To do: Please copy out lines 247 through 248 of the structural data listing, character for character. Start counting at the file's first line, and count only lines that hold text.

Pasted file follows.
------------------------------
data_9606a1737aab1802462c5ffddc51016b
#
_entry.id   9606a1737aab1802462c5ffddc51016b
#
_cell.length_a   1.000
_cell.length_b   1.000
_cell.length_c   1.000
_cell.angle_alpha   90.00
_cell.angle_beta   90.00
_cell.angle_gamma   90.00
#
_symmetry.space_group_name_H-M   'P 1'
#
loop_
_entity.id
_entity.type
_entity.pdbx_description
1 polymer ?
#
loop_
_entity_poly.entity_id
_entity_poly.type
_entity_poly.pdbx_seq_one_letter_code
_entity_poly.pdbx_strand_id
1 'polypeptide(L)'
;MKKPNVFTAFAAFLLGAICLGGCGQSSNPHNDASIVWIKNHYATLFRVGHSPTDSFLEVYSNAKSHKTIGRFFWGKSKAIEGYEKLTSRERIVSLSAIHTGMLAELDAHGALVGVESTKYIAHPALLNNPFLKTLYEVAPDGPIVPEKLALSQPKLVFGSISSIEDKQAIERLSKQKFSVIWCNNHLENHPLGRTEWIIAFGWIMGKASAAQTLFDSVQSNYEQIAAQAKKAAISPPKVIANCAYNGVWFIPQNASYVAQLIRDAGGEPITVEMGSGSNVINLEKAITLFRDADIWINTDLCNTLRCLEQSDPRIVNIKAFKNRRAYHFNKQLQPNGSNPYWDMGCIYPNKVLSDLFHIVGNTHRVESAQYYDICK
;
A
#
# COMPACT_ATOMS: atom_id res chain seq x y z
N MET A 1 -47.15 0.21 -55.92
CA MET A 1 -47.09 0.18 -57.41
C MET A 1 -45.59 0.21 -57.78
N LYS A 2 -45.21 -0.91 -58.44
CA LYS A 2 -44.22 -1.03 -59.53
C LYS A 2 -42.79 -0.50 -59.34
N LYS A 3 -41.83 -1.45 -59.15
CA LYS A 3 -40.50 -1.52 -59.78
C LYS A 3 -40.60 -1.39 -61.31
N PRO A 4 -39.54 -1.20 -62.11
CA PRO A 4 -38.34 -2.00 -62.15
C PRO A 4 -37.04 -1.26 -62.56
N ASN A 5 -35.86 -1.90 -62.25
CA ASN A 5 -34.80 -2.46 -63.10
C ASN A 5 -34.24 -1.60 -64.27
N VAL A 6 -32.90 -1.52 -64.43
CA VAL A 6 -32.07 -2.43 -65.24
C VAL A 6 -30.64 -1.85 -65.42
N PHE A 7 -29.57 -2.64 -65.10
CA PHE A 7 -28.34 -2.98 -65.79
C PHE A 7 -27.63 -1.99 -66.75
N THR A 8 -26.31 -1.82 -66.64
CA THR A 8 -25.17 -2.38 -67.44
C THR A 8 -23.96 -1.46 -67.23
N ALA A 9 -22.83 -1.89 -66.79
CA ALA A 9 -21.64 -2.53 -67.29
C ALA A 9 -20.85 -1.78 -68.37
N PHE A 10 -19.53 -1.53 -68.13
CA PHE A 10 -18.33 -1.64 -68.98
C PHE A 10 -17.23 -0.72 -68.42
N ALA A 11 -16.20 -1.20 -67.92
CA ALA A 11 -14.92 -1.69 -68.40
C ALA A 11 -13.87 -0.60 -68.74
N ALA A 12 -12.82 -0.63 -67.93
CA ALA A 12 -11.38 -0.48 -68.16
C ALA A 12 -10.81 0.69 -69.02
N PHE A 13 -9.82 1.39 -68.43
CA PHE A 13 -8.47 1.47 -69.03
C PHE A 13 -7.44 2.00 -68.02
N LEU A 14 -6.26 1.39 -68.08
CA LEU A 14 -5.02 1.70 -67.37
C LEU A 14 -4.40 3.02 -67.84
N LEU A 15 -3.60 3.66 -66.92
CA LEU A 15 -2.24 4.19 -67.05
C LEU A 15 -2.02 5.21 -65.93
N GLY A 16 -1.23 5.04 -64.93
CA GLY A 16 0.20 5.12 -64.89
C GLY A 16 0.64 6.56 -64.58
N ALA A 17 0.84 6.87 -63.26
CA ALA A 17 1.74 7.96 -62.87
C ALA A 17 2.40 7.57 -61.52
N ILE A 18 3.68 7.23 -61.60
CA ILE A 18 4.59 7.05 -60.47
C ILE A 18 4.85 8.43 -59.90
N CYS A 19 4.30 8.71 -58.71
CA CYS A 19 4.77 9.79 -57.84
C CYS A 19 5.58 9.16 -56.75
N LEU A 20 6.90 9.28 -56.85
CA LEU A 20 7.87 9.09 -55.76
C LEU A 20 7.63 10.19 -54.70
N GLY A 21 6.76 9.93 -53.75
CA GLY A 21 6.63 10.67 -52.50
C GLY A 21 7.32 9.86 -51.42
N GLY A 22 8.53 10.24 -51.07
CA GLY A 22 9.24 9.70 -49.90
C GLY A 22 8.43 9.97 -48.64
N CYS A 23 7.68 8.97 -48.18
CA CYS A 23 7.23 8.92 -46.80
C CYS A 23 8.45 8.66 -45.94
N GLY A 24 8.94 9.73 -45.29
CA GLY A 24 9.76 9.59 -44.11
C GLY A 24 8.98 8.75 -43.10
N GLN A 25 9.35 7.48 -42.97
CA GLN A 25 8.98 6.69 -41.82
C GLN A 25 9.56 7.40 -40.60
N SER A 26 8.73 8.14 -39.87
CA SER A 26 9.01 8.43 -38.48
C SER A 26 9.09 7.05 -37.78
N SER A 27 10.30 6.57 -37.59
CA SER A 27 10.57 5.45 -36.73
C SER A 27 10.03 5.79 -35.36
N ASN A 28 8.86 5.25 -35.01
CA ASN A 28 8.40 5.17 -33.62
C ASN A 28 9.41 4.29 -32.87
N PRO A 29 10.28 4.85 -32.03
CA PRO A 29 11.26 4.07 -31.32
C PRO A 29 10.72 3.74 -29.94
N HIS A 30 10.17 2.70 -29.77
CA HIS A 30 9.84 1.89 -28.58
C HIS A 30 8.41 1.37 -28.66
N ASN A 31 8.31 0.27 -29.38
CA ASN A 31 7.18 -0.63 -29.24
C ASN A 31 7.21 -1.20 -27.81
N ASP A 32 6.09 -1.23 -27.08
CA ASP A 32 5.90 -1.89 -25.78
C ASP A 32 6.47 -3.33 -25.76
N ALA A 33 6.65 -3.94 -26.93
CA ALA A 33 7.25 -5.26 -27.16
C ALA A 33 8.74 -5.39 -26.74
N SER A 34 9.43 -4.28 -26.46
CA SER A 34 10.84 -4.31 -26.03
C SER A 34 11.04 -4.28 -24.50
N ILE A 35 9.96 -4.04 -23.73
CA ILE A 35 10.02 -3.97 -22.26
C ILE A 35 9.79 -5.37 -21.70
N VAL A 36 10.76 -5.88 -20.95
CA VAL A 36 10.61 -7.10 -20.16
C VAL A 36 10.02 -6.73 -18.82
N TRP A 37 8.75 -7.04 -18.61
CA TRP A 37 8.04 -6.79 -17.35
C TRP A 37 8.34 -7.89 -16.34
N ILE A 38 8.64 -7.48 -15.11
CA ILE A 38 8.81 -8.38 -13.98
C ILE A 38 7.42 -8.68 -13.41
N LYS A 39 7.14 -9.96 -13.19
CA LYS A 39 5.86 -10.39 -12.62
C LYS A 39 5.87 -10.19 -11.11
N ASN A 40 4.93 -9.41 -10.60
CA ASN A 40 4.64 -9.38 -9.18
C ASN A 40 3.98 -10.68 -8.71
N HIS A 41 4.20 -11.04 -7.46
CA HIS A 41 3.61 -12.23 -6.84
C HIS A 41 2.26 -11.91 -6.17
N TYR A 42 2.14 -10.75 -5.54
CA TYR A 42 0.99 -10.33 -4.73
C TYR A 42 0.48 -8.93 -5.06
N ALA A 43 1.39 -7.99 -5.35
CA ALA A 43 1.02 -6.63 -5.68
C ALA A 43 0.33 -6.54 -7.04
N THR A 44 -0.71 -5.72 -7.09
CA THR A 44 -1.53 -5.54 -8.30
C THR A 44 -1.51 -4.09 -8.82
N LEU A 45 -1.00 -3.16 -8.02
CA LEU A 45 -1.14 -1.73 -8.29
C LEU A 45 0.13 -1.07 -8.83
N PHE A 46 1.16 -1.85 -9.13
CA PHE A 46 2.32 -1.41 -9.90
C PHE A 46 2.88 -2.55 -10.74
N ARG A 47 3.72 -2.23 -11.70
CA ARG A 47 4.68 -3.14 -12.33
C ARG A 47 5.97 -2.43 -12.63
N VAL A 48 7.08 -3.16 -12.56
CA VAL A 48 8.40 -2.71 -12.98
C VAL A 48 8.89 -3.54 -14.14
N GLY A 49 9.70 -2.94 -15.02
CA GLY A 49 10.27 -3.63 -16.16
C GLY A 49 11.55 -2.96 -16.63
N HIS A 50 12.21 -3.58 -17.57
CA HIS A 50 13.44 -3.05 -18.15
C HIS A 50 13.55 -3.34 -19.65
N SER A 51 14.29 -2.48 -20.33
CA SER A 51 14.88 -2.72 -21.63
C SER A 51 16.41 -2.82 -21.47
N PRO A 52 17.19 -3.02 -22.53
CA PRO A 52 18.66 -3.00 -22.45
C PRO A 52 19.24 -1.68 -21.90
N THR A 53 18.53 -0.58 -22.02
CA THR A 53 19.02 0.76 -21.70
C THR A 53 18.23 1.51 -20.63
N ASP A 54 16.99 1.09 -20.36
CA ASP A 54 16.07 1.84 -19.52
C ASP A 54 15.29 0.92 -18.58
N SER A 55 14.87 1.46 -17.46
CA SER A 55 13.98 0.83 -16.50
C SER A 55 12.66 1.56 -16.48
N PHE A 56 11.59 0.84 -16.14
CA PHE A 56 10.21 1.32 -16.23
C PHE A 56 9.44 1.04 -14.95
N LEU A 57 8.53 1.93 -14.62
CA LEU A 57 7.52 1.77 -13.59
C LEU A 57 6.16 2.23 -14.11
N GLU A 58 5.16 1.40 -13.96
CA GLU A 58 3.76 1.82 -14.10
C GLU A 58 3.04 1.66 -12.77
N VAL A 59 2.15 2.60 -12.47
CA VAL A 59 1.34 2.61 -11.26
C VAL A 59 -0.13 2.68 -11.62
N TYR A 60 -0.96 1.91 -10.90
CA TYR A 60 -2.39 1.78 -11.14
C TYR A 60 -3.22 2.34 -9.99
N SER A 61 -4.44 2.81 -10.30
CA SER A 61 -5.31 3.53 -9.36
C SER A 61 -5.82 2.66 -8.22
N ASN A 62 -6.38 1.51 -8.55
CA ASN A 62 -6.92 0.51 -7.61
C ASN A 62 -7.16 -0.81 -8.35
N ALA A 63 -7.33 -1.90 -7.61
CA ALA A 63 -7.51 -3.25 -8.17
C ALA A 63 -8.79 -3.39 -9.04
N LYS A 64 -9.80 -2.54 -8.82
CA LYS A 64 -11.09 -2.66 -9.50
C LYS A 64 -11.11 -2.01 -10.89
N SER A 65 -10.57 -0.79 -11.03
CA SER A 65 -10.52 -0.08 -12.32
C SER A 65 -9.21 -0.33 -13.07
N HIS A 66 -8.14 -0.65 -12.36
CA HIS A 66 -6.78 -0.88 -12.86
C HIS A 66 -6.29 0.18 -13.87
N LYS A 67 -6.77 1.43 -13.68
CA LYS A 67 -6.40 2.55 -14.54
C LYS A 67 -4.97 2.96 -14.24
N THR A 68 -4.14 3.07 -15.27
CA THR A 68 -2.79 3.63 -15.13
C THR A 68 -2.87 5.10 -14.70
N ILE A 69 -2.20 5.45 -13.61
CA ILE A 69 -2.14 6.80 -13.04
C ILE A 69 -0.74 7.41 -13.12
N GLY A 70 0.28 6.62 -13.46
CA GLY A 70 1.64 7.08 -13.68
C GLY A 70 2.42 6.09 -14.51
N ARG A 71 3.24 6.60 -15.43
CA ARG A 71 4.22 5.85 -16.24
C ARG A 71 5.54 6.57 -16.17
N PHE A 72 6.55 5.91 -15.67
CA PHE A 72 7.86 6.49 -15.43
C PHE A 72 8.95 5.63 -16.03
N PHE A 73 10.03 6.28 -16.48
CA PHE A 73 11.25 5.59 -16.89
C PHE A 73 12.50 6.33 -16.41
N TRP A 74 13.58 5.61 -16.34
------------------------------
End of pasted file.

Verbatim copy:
N PHE A 73 10.03 6.28 -16.48
CA PHE A 73 11.25 5.59 -16.89